08/07/2017 8:08:55 PM PDT · by sukhoi-30mki · 32 replies
    The National Interest ^ | August 7, 2017 | Michael Peck
    In the 1980s, the U.S. Air Force's secret 4477th Test and Evaluation Squadron evaluated a collection of captured or donated Soviet aircraft to determine their strengths and weaknesses. On the whole, the expert test pilots were fond of the light, nimble and simple MiG-21. But not its successor. The MiG-23 was a nightmare, maintenance was a nightmare. The guys hated flying it, recalled a former 4477th squadron commander. The MiG-23 was the 1970s fighter that the West loved to mock as junk. What could one expect from an aircraft that NATO gave the sadomasochistic name of Flogger? With this year...
  • Putin slashing number of US diplomats in Russia by 755 people

    07/30/2017 12:19:26 PM PDT · by navysealdad · 81 replies
    Russian President Vladimir Putin said in a television interview that the U.S. must cut the size of its diplomatic force in his country by more than half, from about 1,210 to 455. Putin said Sunday that the cut will make the size of the U.S. diplomatic mission in his country equal to that of Russia's diplomatic corps in the U.S. "The personnel of the U.S. diplomatic missions in Russia will be cut by 755 people and will now equal the number of the Russian diplomatic personnel in the United States, 455 people on each side," Putin said in an interview...
  • The USSRs Air-Dropped Fighting Vehicles Tore Through Cold War Conflicts

    07/20/2017 9:24:37 AM PDT · by sukhoi-30mki · 35 replies
    War is Boring ^ | July 20, 2017 | Sebastien Roblin
    Since the 1970s, the Russian military has possessed a diverse fleet of armored vehicles it can drop out of airplanes with parachutes, of course. The BMD family of infantry fighting vehicles is armed to the teeth with autocannons, machine guns and anti-tank missiles. And despite being very much a product of the Cold War, the little fighting vehicles have continued to see combat and the new BMD-4 variant is even packing a 100-millimeter gun. How did an airborne assault tank even come about? Following World War II, the Soviet Union expanded its elite air landing forces a...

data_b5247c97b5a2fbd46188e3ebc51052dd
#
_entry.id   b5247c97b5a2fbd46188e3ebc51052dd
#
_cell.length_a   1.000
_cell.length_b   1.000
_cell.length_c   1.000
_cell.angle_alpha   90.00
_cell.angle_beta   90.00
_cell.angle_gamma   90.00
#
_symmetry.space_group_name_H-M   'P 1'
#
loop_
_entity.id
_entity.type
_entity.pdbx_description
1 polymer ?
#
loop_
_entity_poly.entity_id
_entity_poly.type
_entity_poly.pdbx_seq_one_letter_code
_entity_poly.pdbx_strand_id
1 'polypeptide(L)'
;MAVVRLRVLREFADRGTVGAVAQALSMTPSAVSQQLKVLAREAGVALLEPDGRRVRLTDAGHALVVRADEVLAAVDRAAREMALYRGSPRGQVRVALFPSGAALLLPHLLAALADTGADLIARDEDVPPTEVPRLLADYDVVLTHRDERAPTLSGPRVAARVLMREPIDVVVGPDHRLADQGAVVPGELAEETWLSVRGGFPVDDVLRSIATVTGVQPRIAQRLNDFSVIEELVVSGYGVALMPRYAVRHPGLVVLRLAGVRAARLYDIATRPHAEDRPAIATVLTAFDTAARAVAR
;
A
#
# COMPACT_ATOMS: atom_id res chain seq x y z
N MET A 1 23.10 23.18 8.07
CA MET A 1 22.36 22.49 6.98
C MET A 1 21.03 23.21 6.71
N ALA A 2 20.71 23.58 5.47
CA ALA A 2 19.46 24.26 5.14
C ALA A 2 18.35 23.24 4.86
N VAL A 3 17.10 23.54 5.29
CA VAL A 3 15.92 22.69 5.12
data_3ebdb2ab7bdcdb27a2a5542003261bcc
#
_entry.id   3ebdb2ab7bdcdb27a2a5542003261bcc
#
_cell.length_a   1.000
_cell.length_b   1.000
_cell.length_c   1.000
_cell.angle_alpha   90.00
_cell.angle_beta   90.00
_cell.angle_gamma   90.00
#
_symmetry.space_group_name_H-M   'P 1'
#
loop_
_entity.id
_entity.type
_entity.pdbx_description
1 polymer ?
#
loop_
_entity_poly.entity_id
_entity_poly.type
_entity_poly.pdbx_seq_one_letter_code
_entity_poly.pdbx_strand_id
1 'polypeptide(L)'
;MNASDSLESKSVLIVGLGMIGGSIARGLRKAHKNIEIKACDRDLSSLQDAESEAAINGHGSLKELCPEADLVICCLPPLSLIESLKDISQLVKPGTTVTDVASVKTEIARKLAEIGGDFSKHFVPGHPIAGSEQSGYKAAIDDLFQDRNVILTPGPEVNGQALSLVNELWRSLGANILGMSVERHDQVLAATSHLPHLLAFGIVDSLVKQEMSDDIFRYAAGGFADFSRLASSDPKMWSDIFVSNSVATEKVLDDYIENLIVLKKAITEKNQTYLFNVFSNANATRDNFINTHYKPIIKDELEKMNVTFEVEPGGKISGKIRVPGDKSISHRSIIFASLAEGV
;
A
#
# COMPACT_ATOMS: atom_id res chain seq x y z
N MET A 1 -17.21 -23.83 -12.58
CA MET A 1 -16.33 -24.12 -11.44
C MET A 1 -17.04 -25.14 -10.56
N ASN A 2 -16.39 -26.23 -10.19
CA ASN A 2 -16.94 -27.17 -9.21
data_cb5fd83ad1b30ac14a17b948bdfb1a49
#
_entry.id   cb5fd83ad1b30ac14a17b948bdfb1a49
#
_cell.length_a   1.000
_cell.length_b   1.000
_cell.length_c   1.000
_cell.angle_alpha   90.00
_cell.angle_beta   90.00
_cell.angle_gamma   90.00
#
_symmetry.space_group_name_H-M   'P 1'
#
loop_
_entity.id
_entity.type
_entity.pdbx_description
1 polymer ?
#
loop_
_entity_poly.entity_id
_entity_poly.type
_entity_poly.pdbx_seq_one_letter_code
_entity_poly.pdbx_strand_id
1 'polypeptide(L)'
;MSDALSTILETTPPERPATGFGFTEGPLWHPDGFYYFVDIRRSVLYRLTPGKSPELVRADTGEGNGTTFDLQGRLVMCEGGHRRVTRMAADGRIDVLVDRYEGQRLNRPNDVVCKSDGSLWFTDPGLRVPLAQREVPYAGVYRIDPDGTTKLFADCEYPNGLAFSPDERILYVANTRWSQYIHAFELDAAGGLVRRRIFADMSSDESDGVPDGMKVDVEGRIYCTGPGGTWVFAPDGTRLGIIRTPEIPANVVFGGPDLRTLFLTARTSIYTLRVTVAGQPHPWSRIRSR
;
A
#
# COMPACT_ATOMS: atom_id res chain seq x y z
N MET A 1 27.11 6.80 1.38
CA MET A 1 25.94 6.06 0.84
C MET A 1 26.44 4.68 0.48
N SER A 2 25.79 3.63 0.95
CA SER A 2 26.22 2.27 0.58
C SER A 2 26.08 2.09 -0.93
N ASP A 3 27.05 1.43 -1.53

• Stalin is named 'the most outstanding person' in history pushing Putin into second place...

    06/26/2017 4:17:23 PM PDT · by Fitzy_888 · 66 replies
    UK Daily Mail ^ | 26 Jun 2017 | By Gareth Davies
    Soviet leader Josef Stalin has been named the most outstanding person in history in a Russian poll despite executing more than a million people in political purges. The survey by the Levada Center in Moscow released Monday showed 38 percent of those two took part chose Stalin. (...)
  • Yuri Drozdov: The man who turned Soviet spies into Americans

    06/24/2017 1:12:48 PM PDT · by Kid Shelleen · 26 replies
    BBC ^ | 06/23/2017 | Kevin Ponniah
    Yuri Drozdov once said it could take up to seven years to train an "illegal", the Soviet spies planted abroad under false or assumed identities, sometimes for decades. As former chief of the KGB intelligence agency's Directorate S, which managed the illegals programme, Drozdov knew more than most about what it took to prepare someone for the task. He had to train Soviet agents to talk, think and act, even subconsciously, like the regular American, Brit, German or Frenchman they would become from the moment they touched down on foreign soil. ---SNIP--- Yuri Drozdov, then a young KGB agent based...
  • Rhode Island psychiatrist exposed as an anti-American communist abuser

    06/24/2017 11:58:46 AM PDT · by mainestategop · 17 replies
    Mainestategop ^ | Brian Ball